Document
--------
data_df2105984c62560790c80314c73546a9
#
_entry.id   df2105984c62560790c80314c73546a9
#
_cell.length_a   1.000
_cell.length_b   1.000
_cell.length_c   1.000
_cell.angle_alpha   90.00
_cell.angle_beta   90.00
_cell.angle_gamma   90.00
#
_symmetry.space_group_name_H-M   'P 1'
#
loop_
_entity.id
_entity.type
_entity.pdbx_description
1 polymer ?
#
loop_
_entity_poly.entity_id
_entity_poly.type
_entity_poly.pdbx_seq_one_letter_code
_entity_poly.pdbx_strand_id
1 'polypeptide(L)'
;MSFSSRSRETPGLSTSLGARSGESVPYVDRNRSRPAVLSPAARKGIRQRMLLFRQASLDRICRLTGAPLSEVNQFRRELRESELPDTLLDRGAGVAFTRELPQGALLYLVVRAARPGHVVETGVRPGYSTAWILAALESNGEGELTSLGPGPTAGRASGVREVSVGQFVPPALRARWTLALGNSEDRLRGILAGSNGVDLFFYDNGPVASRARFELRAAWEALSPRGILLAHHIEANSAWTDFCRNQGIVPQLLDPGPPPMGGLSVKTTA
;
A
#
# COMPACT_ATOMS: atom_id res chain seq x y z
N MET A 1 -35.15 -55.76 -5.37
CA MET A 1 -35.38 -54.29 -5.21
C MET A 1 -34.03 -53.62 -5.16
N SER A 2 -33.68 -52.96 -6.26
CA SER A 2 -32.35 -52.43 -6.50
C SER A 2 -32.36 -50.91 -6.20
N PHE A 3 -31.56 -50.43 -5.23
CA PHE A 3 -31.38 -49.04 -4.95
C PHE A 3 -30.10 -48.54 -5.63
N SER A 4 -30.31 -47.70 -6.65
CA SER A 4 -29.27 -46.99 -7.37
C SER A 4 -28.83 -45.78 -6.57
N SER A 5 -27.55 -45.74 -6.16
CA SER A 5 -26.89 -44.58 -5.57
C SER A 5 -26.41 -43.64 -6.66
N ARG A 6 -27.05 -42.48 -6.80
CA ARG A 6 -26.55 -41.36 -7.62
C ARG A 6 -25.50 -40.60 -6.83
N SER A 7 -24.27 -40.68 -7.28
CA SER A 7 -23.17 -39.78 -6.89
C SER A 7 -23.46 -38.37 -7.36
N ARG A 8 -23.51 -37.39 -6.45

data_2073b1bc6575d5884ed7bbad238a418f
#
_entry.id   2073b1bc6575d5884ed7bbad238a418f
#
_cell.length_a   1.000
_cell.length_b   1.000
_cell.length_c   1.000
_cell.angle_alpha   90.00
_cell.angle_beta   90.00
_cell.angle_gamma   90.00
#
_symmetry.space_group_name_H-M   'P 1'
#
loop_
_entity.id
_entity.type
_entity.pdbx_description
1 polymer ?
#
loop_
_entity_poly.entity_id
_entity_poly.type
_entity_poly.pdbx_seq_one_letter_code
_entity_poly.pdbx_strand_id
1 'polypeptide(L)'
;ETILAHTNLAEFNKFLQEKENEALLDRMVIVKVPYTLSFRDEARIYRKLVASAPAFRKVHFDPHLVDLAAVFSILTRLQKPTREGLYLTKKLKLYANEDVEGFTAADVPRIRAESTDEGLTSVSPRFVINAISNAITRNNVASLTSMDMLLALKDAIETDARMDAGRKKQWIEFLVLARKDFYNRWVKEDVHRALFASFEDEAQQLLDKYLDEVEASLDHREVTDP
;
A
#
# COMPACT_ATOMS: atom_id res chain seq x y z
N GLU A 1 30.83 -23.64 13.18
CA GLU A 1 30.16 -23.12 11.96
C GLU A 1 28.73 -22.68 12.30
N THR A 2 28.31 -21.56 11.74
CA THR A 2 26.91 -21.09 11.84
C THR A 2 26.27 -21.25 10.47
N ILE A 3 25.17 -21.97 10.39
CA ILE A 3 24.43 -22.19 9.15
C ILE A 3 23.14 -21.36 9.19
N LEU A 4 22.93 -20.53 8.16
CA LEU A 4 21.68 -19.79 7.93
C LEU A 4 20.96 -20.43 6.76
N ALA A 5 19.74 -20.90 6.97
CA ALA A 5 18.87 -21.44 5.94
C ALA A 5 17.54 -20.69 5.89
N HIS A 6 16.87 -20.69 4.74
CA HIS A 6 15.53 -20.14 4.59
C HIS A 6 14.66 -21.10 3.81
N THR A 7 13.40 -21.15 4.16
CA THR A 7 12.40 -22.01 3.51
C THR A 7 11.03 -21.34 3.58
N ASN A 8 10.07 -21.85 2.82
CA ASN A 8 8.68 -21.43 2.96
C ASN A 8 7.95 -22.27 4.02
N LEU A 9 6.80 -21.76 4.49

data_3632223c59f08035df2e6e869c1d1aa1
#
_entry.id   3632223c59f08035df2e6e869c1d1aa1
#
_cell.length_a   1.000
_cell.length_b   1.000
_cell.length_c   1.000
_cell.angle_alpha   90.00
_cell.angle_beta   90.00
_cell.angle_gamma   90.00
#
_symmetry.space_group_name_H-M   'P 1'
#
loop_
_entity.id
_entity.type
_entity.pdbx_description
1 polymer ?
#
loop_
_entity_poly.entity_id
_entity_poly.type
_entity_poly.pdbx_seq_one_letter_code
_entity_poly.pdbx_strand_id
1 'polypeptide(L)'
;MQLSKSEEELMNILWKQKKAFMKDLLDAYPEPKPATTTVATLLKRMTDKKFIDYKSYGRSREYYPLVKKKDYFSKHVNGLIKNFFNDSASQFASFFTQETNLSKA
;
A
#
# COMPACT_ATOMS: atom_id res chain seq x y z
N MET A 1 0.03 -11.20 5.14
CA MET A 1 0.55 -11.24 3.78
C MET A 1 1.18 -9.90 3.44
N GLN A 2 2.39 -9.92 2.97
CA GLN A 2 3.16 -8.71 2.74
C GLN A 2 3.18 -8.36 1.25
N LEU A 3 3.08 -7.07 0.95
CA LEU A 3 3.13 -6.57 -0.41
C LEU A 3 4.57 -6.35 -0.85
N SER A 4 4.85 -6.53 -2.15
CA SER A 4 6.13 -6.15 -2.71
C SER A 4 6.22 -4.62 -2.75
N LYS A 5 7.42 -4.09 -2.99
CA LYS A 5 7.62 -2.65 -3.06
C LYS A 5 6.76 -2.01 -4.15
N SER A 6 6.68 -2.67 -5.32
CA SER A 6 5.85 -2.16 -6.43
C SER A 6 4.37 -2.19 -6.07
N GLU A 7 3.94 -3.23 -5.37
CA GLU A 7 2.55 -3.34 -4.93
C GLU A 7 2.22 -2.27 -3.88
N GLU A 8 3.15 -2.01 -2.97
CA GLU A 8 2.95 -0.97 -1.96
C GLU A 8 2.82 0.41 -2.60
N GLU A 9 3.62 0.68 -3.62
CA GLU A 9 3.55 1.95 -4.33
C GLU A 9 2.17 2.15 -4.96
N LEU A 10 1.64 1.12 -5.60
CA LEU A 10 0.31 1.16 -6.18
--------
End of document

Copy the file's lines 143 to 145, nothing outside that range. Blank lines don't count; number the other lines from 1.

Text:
C GLN A 2 3.18 -8.36 1.25
N LEU A 3 3.08 -7.07 0.95
CA LEU A 3 3.13 -6.57 -0.41